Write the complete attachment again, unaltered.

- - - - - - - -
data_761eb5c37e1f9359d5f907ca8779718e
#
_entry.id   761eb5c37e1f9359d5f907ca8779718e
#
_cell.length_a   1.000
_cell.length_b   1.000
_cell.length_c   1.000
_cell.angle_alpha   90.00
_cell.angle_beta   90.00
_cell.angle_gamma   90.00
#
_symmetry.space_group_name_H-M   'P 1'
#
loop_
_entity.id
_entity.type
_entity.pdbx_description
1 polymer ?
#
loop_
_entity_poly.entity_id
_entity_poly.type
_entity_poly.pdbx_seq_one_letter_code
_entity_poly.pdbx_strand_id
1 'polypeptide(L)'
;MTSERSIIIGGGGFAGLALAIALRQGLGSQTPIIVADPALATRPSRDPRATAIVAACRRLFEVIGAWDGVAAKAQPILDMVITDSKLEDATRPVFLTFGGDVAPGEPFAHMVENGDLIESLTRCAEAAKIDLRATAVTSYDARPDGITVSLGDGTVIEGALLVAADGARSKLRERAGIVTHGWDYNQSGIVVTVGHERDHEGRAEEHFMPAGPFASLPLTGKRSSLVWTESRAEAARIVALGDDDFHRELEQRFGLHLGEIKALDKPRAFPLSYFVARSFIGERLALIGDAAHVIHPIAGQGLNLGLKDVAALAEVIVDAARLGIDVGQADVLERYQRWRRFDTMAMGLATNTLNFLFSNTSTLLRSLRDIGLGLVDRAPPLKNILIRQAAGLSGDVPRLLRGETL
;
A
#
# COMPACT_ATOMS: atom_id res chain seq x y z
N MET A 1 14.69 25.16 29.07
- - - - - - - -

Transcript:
data_761eb5c37e1f9359d5f907ca8779718e
#
_entry.id   761eb5c37e1f9359d5f907ca8779718e
#
_cell.length_a   1.000
_cell.length_b   1.000
_cell.length_c   1.000
_cell.angle_alpha   90.00
_cell.angle_beta   90.00
_cell.angle_gamma   90.00
#
_symmetry.space_group_name_H-M   'P 1'
#
loop_
_entity.id
_entity.type
_entity.pdbx_description
1 polymer ?
#
loop_
_entity_poly.entity_id
_entity_poly.type
_entity_poly.pdbx_seq_one_letter_code
_entity_poly.pdbx_strand_id
1 'polypeptide(L)'
;MTSERSIIIGGGGFAGLALAIALRQGLGSQTPIIVADPALATRPSRDPRATAIVAACRRLFEVIGAWDGVAAKAQPILDMVITDSKLEDATRPVFLTFGGDVAPGEPFAHMVENGDLIESLTRCAEAAKIDLRATAVTSYDARPDGITVSLGDGTVIEGALLVAADGARSKLRERAGIVTHGWDYNQSGIVVTVGHERDHEGRAEEHFMPAGPFASLPLTGKRSSLVWTESRAEAARIVALGDDDFHRELEQRFGLHLGEIKALDKPRAFPLSYFVARSFIGERLALIGDAAHVIHPIAGQGLNLGLKDVAALAEVIVDAARLGIDVGQADVLERYQRWRRFDTMAMGLATNTLNFLFSNTSTLLRSLRDIGLGLVDRAPPLKNILIRQAAGLSGDVPRLLRGETL
;
A
#
# COMPACT_ATOMS: atom_id res chain seq x y z
N MET A 1 14.69 25.16 29.07